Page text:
Jordan Brito’s research with collaborators at the University of Maryland and Stevens Institute of Technology was recently accepted to Biomacromolecules!
The article, titled “4-Methylumbelliferone-Functionalized Polyphosphazene and Its Assembly into Biocompatible Fluorinated Nanocoatings with Selective Antiproliferative Activity”, is now available to read online.
During ACS Spring 2023, Kartik gave a presentation titled “Diels-Alder salogels for shape stabilization of an inorganic salt hydrate phase change material” at the “Dynamically bonded materials: advances in synthesis, characterization and applications” symposium.
The Sukhishvili group was well-represented at the APS March Meeting this year. Zhen Sang, Aliaksei Aliakseyeu, and Prof. Sukhishvili gave presentations on the group’s research in Las Vegas, NV (Mar. 5-10, 2023).
Kartik was selected as a recipient for Phi Kappa Phi’s Graduate Research Grant (2023). The Honor Society of Phi Kappa Phi annually awards 20 grants of up to $1,500 to active members attending graduate school. These grants provide funding for research in support of career development opportunities.
WIMS and the Dr. Sukhishvili group represented the Materials Science & Engineering department at Aggieland Saturday on Feb. 11, 2023. This event helps to prepare prospective Aggies for the Texas A&M campus and choosing a major.
PhD student Jordan Brito got some practice teaching during one of the MSEN 489/689 lectures (Techniques for Polymer and Soft Matter Characterization). She gave a lecture on ATR-FTIR to the classroom of undergraduate and graduate students. She will also hold an in-person demo to show the benefits and limitations of the technique.
This valuable experience will help prepare her for a career in academia!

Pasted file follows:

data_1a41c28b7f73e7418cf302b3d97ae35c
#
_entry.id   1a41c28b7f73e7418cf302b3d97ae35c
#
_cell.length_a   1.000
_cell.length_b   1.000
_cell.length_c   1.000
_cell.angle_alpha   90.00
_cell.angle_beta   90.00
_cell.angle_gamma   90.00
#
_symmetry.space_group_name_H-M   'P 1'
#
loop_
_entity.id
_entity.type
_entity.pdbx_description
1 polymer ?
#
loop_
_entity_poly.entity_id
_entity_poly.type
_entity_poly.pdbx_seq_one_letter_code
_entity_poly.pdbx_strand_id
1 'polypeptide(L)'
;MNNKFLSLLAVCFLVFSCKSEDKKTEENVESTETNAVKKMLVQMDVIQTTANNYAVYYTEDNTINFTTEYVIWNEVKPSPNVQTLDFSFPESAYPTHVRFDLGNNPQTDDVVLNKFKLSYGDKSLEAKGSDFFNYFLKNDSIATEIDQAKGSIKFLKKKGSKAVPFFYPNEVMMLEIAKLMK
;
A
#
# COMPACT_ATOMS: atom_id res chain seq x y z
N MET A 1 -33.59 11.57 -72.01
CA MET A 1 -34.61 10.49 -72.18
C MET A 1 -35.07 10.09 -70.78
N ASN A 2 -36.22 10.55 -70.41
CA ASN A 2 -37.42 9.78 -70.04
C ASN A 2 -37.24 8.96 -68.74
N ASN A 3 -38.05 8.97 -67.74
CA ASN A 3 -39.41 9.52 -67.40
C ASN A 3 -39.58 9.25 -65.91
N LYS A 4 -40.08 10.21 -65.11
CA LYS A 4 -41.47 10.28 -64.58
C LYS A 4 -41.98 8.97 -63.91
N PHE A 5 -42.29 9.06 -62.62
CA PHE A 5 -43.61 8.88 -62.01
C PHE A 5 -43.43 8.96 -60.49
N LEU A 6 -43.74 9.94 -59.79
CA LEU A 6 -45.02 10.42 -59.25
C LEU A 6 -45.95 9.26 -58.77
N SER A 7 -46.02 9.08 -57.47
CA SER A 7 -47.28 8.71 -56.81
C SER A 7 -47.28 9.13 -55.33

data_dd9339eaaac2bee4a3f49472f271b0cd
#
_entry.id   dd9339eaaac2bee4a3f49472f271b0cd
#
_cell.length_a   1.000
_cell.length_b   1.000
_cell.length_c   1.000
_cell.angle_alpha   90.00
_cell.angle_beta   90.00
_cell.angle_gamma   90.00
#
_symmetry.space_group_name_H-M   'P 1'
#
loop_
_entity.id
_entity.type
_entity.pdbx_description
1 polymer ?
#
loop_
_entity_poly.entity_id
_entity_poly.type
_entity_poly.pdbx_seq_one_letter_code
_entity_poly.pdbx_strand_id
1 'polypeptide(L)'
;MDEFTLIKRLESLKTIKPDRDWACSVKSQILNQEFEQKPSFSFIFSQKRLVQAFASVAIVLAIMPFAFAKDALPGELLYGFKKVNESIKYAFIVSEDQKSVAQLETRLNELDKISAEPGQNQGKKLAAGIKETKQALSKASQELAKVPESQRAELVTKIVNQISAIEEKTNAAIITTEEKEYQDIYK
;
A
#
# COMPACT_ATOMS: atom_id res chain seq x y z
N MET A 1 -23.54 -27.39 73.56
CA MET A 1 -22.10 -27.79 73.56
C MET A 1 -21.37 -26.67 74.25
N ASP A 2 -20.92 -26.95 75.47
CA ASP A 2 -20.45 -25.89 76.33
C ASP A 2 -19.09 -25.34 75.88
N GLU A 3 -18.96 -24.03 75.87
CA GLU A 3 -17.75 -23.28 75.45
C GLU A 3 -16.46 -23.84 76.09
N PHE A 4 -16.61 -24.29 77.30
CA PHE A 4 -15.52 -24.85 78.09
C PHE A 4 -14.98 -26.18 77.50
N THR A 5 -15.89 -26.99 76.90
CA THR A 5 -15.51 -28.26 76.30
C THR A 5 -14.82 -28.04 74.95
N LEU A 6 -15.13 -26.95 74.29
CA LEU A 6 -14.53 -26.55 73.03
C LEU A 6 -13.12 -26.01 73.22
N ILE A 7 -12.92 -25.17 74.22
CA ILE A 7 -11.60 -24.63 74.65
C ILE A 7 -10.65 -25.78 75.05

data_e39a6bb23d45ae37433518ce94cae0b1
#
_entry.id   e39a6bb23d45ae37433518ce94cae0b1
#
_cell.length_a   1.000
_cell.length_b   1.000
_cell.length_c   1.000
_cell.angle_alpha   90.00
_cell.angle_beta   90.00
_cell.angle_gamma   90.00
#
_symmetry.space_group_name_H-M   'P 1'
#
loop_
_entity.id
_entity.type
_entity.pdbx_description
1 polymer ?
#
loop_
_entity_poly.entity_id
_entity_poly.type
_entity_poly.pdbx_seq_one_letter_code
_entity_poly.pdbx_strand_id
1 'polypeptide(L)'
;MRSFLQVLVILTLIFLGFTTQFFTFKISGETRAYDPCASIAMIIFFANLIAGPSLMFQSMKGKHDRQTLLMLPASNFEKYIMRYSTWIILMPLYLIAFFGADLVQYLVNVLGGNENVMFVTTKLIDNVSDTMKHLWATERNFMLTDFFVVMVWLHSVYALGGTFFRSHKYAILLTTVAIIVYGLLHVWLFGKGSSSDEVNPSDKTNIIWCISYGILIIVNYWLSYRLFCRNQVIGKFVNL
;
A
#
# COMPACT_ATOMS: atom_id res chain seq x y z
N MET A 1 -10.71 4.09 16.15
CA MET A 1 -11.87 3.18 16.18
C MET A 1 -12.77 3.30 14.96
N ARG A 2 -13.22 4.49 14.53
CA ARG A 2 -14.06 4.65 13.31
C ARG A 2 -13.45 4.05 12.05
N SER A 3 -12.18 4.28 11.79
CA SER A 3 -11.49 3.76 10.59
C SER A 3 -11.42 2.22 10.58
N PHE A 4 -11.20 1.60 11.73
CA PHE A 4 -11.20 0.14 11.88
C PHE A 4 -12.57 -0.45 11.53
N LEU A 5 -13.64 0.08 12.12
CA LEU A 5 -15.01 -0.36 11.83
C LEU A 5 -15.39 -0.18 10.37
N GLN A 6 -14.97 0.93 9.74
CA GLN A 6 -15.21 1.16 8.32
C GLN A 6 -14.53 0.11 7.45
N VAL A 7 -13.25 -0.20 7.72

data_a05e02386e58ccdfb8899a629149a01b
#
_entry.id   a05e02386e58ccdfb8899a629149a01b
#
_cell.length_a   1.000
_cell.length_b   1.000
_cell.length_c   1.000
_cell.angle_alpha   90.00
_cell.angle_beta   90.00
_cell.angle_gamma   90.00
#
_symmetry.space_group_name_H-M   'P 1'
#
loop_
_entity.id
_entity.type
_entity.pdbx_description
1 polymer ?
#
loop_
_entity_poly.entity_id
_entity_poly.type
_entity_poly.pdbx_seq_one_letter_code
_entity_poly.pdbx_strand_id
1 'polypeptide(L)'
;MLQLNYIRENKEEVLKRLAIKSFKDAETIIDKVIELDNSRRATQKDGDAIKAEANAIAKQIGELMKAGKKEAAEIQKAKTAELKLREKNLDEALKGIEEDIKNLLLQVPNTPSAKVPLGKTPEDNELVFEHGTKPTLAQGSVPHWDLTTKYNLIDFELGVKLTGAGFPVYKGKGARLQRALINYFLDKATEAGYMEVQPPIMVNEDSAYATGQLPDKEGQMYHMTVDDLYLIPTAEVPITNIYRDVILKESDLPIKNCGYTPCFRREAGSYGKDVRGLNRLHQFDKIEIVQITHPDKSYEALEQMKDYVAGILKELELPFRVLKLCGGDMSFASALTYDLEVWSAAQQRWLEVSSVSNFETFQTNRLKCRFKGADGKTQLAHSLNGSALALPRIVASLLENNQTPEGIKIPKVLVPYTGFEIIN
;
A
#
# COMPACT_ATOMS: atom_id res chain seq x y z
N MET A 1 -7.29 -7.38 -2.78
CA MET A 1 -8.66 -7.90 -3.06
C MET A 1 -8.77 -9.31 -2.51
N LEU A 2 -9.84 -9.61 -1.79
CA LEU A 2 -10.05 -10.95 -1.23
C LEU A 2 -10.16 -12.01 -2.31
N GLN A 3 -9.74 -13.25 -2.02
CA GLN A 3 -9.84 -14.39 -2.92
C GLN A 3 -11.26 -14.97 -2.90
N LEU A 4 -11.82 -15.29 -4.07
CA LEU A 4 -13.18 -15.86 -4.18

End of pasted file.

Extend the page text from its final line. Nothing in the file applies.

PhD student Jordan Brito’s review article was recently accepted to ACS Applied Bio Materials!
The review, titled “Factors Controlling Degradation of Biologically Relevant Synthetic Polymers in Solution and Solid State“, is now available to read online. This article describes the influence of chemical reactivity, microenvironment, and physical form factor on the degradation behavior of a polymer material. It also reviews recent advances in tailoring the degradation profiles of materials and offers perspectives on the future of degradable polymers.
PhD students Kartik and Xiuzhu’s paper titled “Strong, thermo-reversible salogels with boronate ester bonds as thermal energy storage materials” was accepted for publication in Journal of Materials Chemistry A.
In this work, Kartik and Xiuzhu compare boronate ester salogels with well-known hydrogels. They show that the highly ionic environment of salt hydrates allow the formation of strong gels compared to water with small amounts of polymer and crosslinker (~3.3 wt%). They also demonstrate the first use of dynamic covalent crosslinks, with repeatable on-demand thermo-reversibility, as a shape stabilizing matrix for inorganic salt hydrate phase change materials in thermal energy storage applications. The article is now available to read online.